For the first time since this whole thing started what seemed like hours ago, Kacie felt like she had the upper hand. The gunmen were clearly after something in the chem lab. But what was it? This was an FDA-approved lab, but busting into one of the most secure facilities on the planet just to swipe a few prescription pain pills or laughably small quantities of Schedule 1 drugs was insanity. Either these guys weren’t as smart as they thought they were, or they were after something else entirely.
She moved through the department, getting her bearings. Just inside the doors was a liquid nitrogen filling station and a small cabinet stocked with thermal gloves, aprons, and dewars. Beyond this, the central corridor ran down the length of the space with labs budding off on either side of it behind closed doors. Each door had a rectangular window of safety glass; large, double-paned windows of the same were on either side of the doors, revealing the work going on within. Kacie couldn’t tell one lab from the next except for the varying names on the placards outside of them. They all had long black-topped lab benches, racks upon racks of glassware, and an array of machines that ran from a basic microwave to cutting-edge chromatographs and spectrometers. Kacie looked in on each of these labs like they were displays in a museum, but she didn’t come across anything that grabbed her attention.
Kacie continued down the hall, past a bright yellow, floor-to-ceiling flammable storage cabinet and a cart of dirty glassware some intern had neglected to take to the washer before leaving for the weekend. At the end of the hall, a vast area opened up, one that featured row upon row of lab benches overtopped with shelving packed full of supplies: infinite bottles of all shapes and sizes, some in clear or brown glass, others in opaque plastic; countless boxes of KIMWIPES and parafilm wrap; an endless display of pipettes and the rainbow of color-coordinated tips that went with them; beakers and flasks; bunsen burners; balances; and test tube racks. Nothing unusual. Nothing worth stealing, really.
Out of curiosity, Kacie walked the perimeter of the sprawling common lab. One bench featured an elaborate setup that involved a slowly churning peristaltic pump pushing a clear, viscous liquid through what appeared to be miles of tubing. The other benchtops were relatively clear of clutter. Along the wall, fume hoods were dark and quiet, except for one which had a Rube Goldberg-esque construction of glassware, hot plates, and stir plates; it looked to Kacie to be some sort of distillation setup, but it wasn’t running at the moment. Electrical equipment stood shoulder to shoulder with each other against the wall in the spaces between the hoods. The revolving table of an incubator/shaker was slowly swirling a beaker some unknown liquid around at 37°C while its experimenter was away. A mass spec. stood resolutely while its little green indicator light blinked to announce that it was ready and willing to serve. Refrigerators and freezers hummed pleasantly along.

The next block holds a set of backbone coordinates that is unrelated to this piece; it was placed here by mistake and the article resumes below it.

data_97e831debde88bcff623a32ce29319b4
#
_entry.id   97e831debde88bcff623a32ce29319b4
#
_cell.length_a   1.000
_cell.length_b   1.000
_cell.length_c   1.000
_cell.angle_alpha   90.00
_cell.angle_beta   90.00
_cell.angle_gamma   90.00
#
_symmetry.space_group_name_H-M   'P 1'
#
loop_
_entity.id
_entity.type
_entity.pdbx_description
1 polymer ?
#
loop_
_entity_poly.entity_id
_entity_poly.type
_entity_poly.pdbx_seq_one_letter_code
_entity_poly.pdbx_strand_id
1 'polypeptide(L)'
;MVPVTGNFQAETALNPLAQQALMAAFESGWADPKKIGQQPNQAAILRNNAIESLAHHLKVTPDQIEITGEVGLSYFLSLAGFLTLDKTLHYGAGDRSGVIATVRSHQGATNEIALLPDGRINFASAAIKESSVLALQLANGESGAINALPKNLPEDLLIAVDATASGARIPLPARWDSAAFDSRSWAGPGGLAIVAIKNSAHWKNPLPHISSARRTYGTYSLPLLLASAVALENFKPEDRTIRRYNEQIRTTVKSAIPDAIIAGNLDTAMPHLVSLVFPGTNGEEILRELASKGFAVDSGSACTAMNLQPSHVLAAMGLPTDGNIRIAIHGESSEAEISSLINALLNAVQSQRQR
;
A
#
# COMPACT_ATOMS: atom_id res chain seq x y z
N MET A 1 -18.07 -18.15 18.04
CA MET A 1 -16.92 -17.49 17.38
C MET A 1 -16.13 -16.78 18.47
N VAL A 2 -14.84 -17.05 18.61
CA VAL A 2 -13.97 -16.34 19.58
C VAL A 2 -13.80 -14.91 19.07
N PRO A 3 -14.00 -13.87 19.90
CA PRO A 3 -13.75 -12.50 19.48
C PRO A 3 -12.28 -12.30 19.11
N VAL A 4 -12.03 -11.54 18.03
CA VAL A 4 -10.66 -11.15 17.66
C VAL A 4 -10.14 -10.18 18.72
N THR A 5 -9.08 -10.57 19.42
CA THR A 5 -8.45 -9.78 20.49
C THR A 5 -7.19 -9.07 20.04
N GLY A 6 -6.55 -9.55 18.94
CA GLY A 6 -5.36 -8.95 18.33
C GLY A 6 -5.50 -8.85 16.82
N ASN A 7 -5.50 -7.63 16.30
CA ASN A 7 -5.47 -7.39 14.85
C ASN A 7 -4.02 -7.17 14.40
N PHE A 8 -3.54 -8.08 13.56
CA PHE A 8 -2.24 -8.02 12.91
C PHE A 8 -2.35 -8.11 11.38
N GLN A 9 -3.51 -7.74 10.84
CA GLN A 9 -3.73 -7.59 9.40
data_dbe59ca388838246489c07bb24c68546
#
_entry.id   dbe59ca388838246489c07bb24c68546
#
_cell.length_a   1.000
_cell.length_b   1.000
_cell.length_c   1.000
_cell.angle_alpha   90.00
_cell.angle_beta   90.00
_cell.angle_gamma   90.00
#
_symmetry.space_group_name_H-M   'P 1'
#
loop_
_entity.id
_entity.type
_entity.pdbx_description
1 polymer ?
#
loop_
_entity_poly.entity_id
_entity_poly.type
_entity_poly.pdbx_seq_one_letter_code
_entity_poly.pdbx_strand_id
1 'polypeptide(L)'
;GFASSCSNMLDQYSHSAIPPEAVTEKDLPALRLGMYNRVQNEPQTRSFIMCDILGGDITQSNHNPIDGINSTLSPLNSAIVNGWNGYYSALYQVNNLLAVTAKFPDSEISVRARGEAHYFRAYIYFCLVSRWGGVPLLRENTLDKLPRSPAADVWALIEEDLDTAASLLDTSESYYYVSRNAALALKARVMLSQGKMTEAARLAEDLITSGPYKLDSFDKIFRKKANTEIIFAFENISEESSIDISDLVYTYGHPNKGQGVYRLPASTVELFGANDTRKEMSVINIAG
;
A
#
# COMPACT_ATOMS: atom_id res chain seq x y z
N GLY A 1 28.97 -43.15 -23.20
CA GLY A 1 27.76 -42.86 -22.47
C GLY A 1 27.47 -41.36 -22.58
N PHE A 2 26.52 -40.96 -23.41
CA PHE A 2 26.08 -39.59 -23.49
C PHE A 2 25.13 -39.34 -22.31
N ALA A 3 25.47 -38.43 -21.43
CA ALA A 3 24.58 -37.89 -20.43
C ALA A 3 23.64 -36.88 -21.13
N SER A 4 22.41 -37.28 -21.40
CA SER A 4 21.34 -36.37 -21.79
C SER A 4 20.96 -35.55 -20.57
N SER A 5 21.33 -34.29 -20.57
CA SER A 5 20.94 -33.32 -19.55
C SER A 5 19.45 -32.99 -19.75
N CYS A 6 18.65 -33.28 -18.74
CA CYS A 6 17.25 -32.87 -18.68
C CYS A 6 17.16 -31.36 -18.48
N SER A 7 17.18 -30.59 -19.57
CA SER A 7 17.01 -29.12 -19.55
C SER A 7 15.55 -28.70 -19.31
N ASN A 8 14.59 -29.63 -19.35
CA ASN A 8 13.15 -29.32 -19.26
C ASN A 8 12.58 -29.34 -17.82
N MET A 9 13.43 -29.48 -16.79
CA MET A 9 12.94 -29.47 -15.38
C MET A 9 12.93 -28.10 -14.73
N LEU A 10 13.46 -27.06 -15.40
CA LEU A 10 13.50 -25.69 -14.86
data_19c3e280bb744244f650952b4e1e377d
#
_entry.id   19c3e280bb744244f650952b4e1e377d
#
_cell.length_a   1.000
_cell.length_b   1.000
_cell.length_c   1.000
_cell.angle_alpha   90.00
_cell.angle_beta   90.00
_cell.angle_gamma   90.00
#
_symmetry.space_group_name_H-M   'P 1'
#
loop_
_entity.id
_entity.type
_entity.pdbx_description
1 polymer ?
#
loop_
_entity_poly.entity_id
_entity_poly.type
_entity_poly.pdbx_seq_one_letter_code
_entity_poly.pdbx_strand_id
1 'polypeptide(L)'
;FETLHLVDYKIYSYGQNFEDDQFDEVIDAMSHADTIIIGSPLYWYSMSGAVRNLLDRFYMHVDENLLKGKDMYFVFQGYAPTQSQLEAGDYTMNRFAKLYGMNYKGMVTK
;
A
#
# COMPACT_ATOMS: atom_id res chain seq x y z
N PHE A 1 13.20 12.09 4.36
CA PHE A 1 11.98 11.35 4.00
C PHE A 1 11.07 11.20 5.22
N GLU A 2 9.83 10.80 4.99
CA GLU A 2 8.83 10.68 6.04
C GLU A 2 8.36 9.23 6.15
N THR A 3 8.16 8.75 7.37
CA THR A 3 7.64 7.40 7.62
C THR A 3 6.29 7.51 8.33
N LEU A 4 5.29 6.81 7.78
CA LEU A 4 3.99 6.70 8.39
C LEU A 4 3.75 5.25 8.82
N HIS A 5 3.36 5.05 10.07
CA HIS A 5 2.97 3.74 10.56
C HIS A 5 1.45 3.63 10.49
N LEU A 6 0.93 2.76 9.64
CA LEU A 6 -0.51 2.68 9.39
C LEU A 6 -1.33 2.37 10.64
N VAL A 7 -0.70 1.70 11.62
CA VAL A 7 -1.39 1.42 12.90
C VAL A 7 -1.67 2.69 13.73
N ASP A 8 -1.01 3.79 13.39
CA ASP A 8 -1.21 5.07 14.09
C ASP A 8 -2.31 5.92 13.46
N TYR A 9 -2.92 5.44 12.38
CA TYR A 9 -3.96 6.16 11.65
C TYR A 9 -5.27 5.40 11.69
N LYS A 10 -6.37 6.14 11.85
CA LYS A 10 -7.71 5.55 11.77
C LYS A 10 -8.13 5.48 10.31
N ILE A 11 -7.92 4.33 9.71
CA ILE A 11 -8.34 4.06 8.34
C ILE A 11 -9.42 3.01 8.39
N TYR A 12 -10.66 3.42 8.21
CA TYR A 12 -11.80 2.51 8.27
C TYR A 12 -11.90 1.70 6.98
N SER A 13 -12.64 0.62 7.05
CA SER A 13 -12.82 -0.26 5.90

Freezers, thought Kacie suddenly. She found herself thinking about Michael, not with concern exactly, but with a sort of thread of connection–a solution–that teased her, offering itself up but not quite coming out into the open. Michael worked in the chem lab before coming to our department. Was that coincidence or part of some long-term plan?
While her mind churned over the possibility that Michael Martin could be the connecting link to all of this trouble, Kacie let her feet guide her aimlessly around the vast shared lab space. The passage around one corner of the lab had been made narrower by a dolly stacked with six cardboard biohazard boxes that were taped up and ready to be hauled away to the incinerator. Kacie absentmindedly bumped her hip against one of the boxes as she tried to pass. Its contents made a strange sound, not the expected clink of broken glassware, nor the subtle rattle of used pipette tips in their disposal bags. It was a crystalline, crunching sound, like light steps over fine gravel or the tilt of a salt shaker.
The odd noise was enough to grab Kacie’s attention; the sticker on the side of the box–the one featuring a cartoon man in white overalls giving a thumbs up–was more than enough to hold it. She had been so preoccupied with trying to unravel the threads related to Michael that she’d nearly missed the biggest single knot yet. There was nothing odd about biohazard boxes stacked and waiting for disposal, nor anything strange about that little cartoon man … except for the fact that Kacie kept seeing his smiling face turn up every time she had a run-in with one of the gunmen.
Kacie tried to lift one of the boxes to set it on the floor so she could investigate its contents. It wouldn’t budge. It felt like it was nearly twice her own weight, a ridiculous amount for what should be a box full of broken glassware and disposed plastic bits. She plucked at the tape that secured the lid and, getting a fingernail under one corner of it, ripped it free.
As she pulled back the cardboard flaps and got her first look at what someone had gone through so much trouble to hide in plain sight, and what others had killed to possess, she still couldn’t quite believe what she was seeing.